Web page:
for out-of-class study to show distinguishing features among plants. We sought to complement existing teaching materials, including live materials (cut, greenhouse, or field), pressed herbarium specimens, and photography with botanical scans
Grant L. Thompson, Cynthia L. Haynes, and Samantha A. Lyle
Andrzej K. Noyszewski, Neil O. Anderson, Alan G. Smith, Andrzej Kilian, Diana Dalbotten, Emi Ito, Anne Timm, and Holly Pellerin
populations and Minnesota, North Dakota, and Iowa herbarium specimens and selection of cultivars. Material and methods Historic (herbaria) reed canarygrass tissue for the pilot experiment was collected from the University of Minnesota Herbarium (Bell Museum of
Chalita Sriladda, Heidi A. Kratsch, Steven R. Larson, and Roger K. Kjelgren
were preliminarily located from geographic coordinates taken from Utah State University (USU) Intermountain Herbarium voucher specimens of the four species. However, the putative Sphaeralcea populations were no longer present at many of the field
William G. Hembree, Thomas G. Ranney, Nathan P. Lynch, and Brian E. Jackson
root tip collections, selected taxa were propagated and container-grown as described previously. All accessions were identified according to Zaikonnikova (1975) by Hembree. Herbarium specimens for each accession were prepared and deposited in the
Kim E. Hummer and Andrey Sabitov
, personal communication). Fragaria vesca L. is a European introduction into this region ( Ohwi, 1965 ) and is not native to Sakhalin, Hokkaido, or the Kurile Islands. Staudt (1973 , 1989) studied a Japanese herbarium specimen and seedlings of
Donald G. Huttleston
During 1986, 15 cultivar names in unassigned woody genera were registered. Ten of these were dwarf spiraeas. During 1987, eight cultivar names in unassigned woody genera were registered. Herbarium specimens and photographs of the plants will be deposited in the U.S. National Arboretum Herbarium. Anyone who is involved in the origination or introduction of new cultivars of ornamental plants is urged to see that they are registered with a view toward nomenclatural stabilization. A list of International Registration Authorities is avalable from the American Association of Botanical Gardens and Arboreta (AABGA), P.O. Box 206, Swarthmore, PA 19801.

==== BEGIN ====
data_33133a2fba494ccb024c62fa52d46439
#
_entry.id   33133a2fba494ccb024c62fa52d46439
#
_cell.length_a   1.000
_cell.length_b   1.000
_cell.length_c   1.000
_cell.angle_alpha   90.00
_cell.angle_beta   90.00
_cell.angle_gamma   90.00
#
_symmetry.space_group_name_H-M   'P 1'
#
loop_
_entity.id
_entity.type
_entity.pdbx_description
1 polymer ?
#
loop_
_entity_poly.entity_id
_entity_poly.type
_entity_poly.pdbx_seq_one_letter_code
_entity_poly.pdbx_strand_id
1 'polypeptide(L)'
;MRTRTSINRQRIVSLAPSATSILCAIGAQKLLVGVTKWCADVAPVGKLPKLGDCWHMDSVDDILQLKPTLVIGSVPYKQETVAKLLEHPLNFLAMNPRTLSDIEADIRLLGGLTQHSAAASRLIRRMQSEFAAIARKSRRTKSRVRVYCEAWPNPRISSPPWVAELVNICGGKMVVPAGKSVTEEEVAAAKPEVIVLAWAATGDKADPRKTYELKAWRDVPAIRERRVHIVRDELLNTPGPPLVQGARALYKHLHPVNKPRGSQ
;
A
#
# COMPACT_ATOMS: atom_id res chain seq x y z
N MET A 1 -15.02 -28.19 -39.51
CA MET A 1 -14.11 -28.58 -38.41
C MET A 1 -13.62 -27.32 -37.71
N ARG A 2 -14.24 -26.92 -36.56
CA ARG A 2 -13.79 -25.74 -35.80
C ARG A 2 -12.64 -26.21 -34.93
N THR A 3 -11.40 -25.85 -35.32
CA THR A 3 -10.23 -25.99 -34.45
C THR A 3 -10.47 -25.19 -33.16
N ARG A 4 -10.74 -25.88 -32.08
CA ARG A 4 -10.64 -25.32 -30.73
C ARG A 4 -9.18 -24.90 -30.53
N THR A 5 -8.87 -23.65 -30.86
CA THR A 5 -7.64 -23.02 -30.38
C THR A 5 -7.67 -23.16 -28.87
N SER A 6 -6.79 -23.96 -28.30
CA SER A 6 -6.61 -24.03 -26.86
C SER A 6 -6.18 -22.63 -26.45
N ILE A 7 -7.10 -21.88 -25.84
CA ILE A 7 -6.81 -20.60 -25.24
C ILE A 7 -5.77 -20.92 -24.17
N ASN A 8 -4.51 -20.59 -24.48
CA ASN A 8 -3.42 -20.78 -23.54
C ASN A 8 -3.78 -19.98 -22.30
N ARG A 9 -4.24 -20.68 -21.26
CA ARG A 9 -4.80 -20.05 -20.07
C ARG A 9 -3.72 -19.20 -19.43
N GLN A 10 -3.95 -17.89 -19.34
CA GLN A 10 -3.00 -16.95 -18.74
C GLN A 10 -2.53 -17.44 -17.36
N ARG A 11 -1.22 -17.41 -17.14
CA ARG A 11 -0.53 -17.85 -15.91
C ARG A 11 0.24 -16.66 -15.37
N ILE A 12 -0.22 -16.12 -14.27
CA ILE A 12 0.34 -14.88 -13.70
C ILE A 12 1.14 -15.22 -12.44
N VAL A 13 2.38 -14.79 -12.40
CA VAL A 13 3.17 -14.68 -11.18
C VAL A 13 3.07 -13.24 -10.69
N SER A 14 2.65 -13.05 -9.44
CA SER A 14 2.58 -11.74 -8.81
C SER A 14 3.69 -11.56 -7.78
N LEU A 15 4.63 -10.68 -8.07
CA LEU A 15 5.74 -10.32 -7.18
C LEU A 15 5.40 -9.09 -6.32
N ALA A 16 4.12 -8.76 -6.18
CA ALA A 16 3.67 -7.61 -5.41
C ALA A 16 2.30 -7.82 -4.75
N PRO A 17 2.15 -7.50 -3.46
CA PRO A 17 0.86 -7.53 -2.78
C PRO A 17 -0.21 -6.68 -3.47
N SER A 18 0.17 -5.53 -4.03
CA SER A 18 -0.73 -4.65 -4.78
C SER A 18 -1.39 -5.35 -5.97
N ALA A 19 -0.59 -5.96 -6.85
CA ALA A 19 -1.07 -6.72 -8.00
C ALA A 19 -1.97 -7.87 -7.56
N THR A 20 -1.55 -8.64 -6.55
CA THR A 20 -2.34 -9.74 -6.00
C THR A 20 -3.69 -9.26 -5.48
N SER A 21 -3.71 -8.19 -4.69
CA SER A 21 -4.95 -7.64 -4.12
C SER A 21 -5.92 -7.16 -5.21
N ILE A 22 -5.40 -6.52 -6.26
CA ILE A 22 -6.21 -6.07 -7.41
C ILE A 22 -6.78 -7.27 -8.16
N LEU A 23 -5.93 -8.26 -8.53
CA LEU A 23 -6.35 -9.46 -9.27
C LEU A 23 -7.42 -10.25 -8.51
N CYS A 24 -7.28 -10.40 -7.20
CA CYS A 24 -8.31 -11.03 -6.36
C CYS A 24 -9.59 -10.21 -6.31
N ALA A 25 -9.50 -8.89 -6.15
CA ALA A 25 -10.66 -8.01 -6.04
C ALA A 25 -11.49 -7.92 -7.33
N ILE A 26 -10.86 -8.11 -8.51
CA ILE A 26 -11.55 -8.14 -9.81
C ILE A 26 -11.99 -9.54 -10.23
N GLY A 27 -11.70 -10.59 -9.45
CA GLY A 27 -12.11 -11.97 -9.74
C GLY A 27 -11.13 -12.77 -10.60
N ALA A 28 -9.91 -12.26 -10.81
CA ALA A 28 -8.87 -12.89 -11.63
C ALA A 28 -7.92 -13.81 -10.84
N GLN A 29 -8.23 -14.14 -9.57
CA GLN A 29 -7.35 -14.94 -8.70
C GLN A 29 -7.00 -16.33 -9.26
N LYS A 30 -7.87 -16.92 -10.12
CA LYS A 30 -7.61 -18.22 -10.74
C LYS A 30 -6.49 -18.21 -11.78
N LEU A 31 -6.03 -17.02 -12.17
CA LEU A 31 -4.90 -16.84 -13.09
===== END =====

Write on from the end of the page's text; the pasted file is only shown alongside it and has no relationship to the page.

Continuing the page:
Norman E. Pellett and Kim E. Brainerd
Forsythia is a popular plant for the landscape in many regions of the northern hemisphere. Inadequate cold hardiness of flower buds often results in few spring flowers on most cultivars in northern regions. Forsythia mandschurica Uyeki has flowered every year since 1970 at the University of Vermont Horticultural Research Center (3). This species is described in Chinese language with a plate of herbarium specimens and a plant distribution map (2).
Robert J. Rouse, Paul R. Fantz, and Ted E. Bilderback
Japanese cedar, Cryptomeria japonica (Thunb. ex L.f.) D. Don [Cupressaceae Bartling, formerly assigned to Taxodiaceae Warm.] is increasing in popularity as a landscape plant in the eastern United States. A taxonomic study of cultivars grown in the eastern United States was conducted. Forty-five cultivars were recognized. Each cultivar bears synonymy, a quantitative morphological description newly described from field data, herbarium vouchers, references to original literature and observational notes. A glossary of taxonomic terms relevant to Cryptomeria is presented. A taxonomic key is presented for segregation of cultivars that should assist professional plantsmen in identification of taxa cultivated in the eastern United States.
M. M. Thompson
Seeds and herbarium specimens of 47 accessions from 11 Rubus taxa native to the Andean Region of Ecuador were collected in October and November 1990 and deposited at the USDA/ARS Germplasm Repository in Corvallis, OR. Plants will be grown from these seeds and evaluated for taxonomic identity and potential breeding value. Characteristics of the plants will be discussed. Taxa obtained include: R. adenothallos Focke, R. acanthophyllus Focke, R. bogotensis Kunth, R. coriaceus Poiret, R. glabratus H.B.K., R. glaucus Benth., R. robustus C. Presl., R. roseus Poiret, R. urticifolius Poiret. These taxa will contribute unique genes to the improvement of Rubus crops by breeders throughout the world. Seeds may be requested from the curator, USDA/ARS NCGR-Corvallis.